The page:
"Supportive housing is a term used to describe a range of housing options designed to accommodate the needs of seniors 6 through design features, housing management, and access to support services. At one end of the range, supportive housing refers to congregate housing with supportive features and services such as monitoring and emergency response, meals, housekeeping, laundry and recreational activities. At the other end of the range (referred to in most North American jurisdictions as "assisted living") personal care services are also provided for frailer senios with moe significant support needs. Professional services may be provided on a "home-care" basis in a supportive housing setting as they would be if the resident were living in a diferent kind of (non-supportive) residential setting. Supportive housing 7 may be provided by either the public or the private sector, for profit or not for profit. In some cases, one provider will be responsible for delivering the whole supportive housing package (services plus housing). In oher cases services and housing components will be delivered separately, by different sectors. Supportive housing can be rented, purchased as a condominium in fee simple, or obtained through a "life lease." 8

To be included in the database, projects had to have:

  • been built as, or updated in the last 15 years to, supportive housing for seniors;
  • been identified as innovative by key informants, reports or publications;
  • been funded in whole or in part by the non-profit or public sector; and
  • responded to the survey within the study timeframe.

1.3 Methodology

A number of concurrent activities were undertaken to complete the work in the study's time frame. These were:

  • a literature review;
  • key informant interviews;
  • an exploratory survey of potential projects across Canada; and
  • the development of a searchable database of projects.

Literature review

The literature review was prepared as a background paper (see Appendix A). The purpose was to help identify:

  • innovative examples of supportive housing projects for seniors in Canada;
  • the types of supportive housing options for seniors that are available in Canada; and
  • issues related to the supply and quality of supportive housing for seniors in Canada.

The search for information was focused on Canadian articles and research reports (published and unpublished) written since 1994. A standard literature search was performed using the Internet, various databases and academic abstracts. In addition to "supportive housing for seniors in Canada", key words such as those listed below were used:

  • Assisted living for seniors
  • Abbeyfield Homes
  • Life Lease housing for seniors
  • Congregate living for seniors
  • Seniors housing with support services
  • Seniors accommodation with support services
  • Purpose built housing for seniors with services
  • Evaluation of supportive housing for seniors
  • Quality of Life

In addition to searching in the above linear fashion, an advanced database was used to navigate between related and cited articles. In other words once a relevant article was found, other articles that cited the relevant article, or were cited in the article, were also identified.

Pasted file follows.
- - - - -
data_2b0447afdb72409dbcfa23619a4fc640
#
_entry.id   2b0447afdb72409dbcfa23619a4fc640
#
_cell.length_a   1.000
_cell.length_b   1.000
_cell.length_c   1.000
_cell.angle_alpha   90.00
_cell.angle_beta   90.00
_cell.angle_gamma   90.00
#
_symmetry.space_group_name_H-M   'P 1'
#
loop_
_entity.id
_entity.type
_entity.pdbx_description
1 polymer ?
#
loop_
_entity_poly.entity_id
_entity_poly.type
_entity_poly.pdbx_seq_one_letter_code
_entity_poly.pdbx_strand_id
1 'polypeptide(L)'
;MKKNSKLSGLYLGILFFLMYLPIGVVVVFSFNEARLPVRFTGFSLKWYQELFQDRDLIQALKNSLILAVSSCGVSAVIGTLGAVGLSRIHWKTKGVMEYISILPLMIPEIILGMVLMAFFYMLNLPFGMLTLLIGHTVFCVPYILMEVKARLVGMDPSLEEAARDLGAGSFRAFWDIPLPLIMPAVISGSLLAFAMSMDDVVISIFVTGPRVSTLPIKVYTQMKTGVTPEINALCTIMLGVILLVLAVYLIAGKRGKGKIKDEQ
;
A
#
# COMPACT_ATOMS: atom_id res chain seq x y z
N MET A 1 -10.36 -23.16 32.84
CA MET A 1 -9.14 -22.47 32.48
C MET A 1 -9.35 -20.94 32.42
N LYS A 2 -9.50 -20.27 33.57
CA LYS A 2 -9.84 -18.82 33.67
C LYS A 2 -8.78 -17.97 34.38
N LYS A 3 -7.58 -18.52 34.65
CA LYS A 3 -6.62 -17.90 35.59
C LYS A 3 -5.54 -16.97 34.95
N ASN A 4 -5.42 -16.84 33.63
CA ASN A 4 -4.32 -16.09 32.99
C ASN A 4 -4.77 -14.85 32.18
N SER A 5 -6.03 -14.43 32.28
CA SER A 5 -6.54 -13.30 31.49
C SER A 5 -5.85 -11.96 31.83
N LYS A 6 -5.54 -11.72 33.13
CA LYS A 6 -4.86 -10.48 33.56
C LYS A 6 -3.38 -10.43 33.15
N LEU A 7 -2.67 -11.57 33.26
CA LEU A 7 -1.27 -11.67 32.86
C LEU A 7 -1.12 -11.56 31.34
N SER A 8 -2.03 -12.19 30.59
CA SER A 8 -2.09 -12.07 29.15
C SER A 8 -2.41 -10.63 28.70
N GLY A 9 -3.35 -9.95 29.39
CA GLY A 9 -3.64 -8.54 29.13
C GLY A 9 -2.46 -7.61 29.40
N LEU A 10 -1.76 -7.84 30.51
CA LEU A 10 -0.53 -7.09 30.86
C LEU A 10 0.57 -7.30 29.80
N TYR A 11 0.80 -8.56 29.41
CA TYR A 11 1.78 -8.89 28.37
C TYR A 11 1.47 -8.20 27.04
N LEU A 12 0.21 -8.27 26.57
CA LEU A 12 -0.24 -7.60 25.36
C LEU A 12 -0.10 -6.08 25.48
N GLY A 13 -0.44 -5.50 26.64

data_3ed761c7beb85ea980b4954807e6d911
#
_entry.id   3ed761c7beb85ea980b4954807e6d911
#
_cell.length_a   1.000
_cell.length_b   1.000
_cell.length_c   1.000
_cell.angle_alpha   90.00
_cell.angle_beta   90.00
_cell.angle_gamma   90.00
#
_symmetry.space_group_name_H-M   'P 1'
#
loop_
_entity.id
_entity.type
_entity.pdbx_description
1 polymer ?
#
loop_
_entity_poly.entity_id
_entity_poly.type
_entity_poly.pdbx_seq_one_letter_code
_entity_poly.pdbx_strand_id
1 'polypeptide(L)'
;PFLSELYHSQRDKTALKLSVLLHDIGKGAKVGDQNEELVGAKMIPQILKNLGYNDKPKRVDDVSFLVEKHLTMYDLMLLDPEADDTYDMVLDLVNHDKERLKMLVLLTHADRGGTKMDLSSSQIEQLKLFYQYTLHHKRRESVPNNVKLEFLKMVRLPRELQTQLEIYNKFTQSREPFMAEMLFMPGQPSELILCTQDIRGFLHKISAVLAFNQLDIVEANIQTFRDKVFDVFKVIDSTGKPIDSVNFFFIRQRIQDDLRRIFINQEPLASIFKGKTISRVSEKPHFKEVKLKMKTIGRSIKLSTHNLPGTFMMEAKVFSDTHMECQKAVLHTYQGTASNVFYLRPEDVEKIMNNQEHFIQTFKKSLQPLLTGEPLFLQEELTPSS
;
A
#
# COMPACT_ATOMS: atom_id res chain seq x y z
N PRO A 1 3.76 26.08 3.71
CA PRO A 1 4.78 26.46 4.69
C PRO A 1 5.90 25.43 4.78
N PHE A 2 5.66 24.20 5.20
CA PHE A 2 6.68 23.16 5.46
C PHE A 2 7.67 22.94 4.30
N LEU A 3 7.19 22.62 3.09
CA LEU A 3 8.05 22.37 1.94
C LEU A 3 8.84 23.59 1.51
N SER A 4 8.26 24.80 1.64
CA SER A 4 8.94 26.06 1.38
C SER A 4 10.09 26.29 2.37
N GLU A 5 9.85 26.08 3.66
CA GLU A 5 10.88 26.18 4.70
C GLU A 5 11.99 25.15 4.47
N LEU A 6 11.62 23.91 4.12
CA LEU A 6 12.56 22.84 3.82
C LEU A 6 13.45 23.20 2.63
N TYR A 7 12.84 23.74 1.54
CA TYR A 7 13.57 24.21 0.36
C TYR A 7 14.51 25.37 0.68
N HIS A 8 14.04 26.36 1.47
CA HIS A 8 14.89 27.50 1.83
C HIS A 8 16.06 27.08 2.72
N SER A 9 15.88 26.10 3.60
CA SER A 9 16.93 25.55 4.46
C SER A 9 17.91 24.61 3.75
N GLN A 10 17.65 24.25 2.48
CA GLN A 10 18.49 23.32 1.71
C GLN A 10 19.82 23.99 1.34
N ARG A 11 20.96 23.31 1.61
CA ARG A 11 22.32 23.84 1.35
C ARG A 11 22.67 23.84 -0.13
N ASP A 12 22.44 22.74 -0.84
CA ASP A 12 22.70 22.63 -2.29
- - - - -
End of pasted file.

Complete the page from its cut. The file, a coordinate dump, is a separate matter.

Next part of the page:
Academic articles were sought in the following abstract databases:

  • AARP Ageline
  • Ovid Medline
  • PsycInfo
  • Social Sciences Index

In terms of unpublished literature, recent reports on supportive housing produced by Canada Mortgage and Housing Corporation, Health Canada (Atlantic Region) and Veteran Affairs Canada were reviewed. University Centres of Aging across Canada were also surveyed for recent reports and publications.

Key informant interviews

Key informant interviews were conducted to complement the literature review and to obtain the most recent information about supportive housing for seniors in Canada. The purpose was to:

  • Obtain sources including existing directories and lists of supportive housing projects.
  • Identify innovative projects.
  • Obtain information about current policies and guidelines related to supportive housing for seniors.
  • Obtain information related to the supply and quality of supportive housing including barriers and gaps.

Three types of key informants were interviewed: (a) provincial and territorial government representatives knowledgeable about policies and programs related to seniors and housing; (b) practitioners and representatives of seniors organizations knowledgeable about seniors' housing issues in their jurisdiction; and (c) academic researchers in the aging field with an interest in seniors housing issues.

The interviews with key informants were conducted by telephone. Respondents were sent the interview guide in advance. In many instances, the initial contacts led to other key informants in the same jurisdiction. A total of 48 key informants contributed to the research.

The list of contacts is attached in Appendix B.

Key informants were asked to identify innovative supportive housing projects in their jurisdiction, and to comment on issues related to the quality and supply of supportive housing for seniors. Provincial and territorial government representatives were asked to describe current public policies, programs and guidelines related to supportive housing for seniors in their province or territory.

Exploratory survey of projects

The exploratory survey of projects was designed to collect a wide range of information from as many identified supportive housing projects across the country as possible within the four-week field period. A structured questionnaire was used to collect the data. The design of the questionnaire was based on the same template that was used to design the content of the searchable database. The following question areas (or headings) were included in the template: